NOWINSKI: Well, our Concussion Legacy Foundation, as a firm program, only flagged football, under 14. There's no reason, football-wise or health-wise, they should ever expose your child, to hundreds of hits, in the head, before age 14.

And then, at 14, we still have to have a conversation, because there's no safe age, to start getting hit in the head, as much as football players do.

SMERCONISH: And, by the way, not just a football issue, right?


SMERCONISH: I mean, military veterans, also another segment of society that we see suffering from CTE.

NOWINSKI: Yes. And it's become a big priority for us. We just launched Project Enlist. And military veterans can go to ProjectEnlist.Org, to both pledge, to donate their brains, and to seek help.

Because, we have diagnosed this, in dozens of military veterans, and including nine of the first 11 veterans, who served in Iraq and Afghanistan, who were exposed to blasts. So, it's there too, and we need to do more there.

SMERCONISH: Christopher Nowinski, thank you so much for being here. I appreciate it.

NOWINSKI: Thank you, Michael.

SMERCONISH: Martin Luther King, Jr.'s family calling for no celebration, of his holiday, next month, unless there's action on voting rights. That's how serious a threat to democracy they see. But that and filibuster reform are not the only things that may need fixing.

And that's tonight's Reality Check, with John Avlon, next.



SMERCONISH: It should come as no surprise that polls show Americans don't like the idea of Congress messing with a state's electoral results. And yet, that's what we saw Republicans try to do, on January, the 6th.

So, how can we ensure the safety of our democracy, by preventing that, from happening again? Solutions are not out of reach.

John Avlon has tonight's Reality Check.


Look, there should now be no doubt that the United States suffered an attempted coup. But there's still a lot of doubt, about what can be done, to stop the next attempt. And without real legal accountability, and legislative action, January 6 will be just practice.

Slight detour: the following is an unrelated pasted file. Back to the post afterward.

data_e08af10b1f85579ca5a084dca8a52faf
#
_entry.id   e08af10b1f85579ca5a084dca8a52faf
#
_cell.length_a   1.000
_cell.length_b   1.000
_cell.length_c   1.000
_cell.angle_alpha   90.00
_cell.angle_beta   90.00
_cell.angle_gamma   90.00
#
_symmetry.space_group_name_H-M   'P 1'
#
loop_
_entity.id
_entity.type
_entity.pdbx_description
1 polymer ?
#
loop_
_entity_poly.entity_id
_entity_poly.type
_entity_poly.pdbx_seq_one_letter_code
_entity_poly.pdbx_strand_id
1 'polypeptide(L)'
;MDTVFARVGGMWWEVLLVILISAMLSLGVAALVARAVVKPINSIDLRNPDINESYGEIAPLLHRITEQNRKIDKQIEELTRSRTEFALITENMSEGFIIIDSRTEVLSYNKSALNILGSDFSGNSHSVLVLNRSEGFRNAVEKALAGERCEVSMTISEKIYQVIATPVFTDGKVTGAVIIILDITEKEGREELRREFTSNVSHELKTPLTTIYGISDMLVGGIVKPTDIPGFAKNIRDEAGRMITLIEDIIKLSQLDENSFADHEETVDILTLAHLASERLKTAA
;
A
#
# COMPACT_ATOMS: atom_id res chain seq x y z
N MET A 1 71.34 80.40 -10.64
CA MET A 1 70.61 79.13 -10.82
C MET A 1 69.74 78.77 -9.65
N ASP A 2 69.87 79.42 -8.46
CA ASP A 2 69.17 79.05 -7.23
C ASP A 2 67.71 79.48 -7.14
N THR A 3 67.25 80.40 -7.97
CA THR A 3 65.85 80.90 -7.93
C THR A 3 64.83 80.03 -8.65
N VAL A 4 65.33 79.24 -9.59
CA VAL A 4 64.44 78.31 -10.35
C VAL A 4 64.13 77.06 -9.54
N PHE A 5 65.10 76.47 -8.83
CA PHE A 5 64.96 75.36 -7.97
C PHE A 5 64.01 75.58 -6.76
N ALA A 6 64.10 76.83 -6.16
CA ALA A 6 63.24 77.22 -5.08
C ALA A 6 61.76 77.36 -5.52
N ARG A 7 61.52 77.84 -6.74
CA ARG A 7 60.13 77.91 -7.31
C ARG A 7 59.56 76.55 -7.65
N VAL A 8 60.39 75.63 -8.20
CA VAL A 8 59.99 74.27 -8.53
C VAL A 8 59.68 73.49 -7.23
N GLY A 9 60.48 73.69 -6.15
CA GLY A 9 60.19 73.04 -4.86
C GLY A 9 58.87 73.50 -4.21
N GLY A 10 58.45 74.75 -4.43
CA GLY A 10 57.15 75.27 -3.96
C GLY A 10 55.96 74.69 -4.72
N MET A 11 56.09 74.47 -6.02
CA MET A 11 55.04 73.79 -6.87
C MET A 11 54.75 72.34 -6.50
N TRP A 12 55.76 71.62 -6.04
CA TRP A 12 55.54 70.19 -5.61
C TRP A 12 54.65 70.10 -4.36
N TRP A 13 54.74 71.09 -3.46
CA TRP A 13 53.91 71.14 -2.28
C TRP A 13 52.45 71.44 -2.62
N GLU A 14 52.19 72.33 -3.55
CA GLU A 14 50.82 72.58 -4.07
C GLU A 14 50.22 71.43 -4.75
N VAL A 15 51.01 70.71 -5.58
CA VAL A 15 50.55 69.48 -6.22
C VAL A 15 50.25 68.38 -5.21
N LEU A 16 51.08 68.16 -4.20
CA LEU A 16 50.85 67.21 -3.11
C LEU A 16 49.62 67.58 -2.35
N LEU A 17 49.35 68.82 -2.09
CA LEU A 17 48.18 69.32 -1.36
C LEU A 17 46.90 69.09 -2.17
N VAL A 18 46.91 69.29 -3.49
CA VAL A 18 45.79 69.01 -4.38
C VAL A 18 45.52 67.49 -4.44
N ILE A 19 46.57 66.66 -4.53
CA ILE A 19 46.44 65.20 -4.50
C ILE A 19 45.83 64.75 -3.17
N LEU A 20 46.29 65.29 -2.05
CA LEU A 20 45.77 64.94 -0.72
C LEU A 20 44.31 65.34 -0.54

Now, we've been given laws, by the Civil War generation, designed to hold insurrectionists accountable.


From the Anti KKK Act, just invoked by the Washington D.C. A.G., to sue the Oath Keepers and the Proud Boys, to the 14th Amendment, Section 3, which bars insurrectionists, who had sworn an oath, to the U.S., from ever serving in government again, to laws in the Federal Criminal Code, designed to prosecute seditious conspiracy, or rebellion and insurrection. But there's been little sign that the DOJ intends to use these tools.

In Congress, Democrats have proposed much-needed voting rights, and election law reforms. But they've been DOA, thanks to the Republican filibuster threats, in the Senate. And all this has led to a sense of impotence, even in the face of "Big lie" believers taking over local election offices.

When CNN Senior Reporter, Edward-Isaac Dovere, attended a recent Democratic Governors Association meeting, he found folks fretting that while democracy might hang in the balance, they weren't sure they could get enough people, to care, to make it a winning political issue.

Are you freaking kidding me? Look, I know there's a lot of self- protective cynicism, and pessimism, out there, right now. But difficulty is the excuse that history never accepts.

And, in fact, there are two broad baseline reforms, which have received bipartisan support, which could actually be passed, this Congress, and they'd help defend our democracy.

Now, the first is a fix to the 1887 Electoral Count Act, to protect against election subversion efforts. Now, this is the ambiguously- written law that Trump's legal team tried to use, and abuse, to overturn the will of the voters. It's time to fix this hot mess, consistent with the Constitution.

Now, the good news is that it's already got cross-aisle appeal, backed by scholars, and center-right think tanks, like AEI, and libertarians, at the Cato Institute, recently joined by Republican election law guru, Ben Ginsberg, in National Review.

At the very least, the role of the VP needs to be clarified, the ability of state legislatures to submit alternate slates of electors should be restricted. And the threshold for contesting a state's electorate should be raised, so that the will of the voters isn't usurped, by a handful of hyper-partisans, in Congress. This is the least we can do, to avoid a contested election, and a new constitutional crisis.

Now, the second baseline is reforming the social media algorithms that have helped our nation go, collectively insane, over the past several years, by elevating the most extreme combative and conspiracy-driven voices, over actual factual information.

Now, Facebook whistleblower, Frances Haugen, explained to a Senate subcommittee, why this is so critical.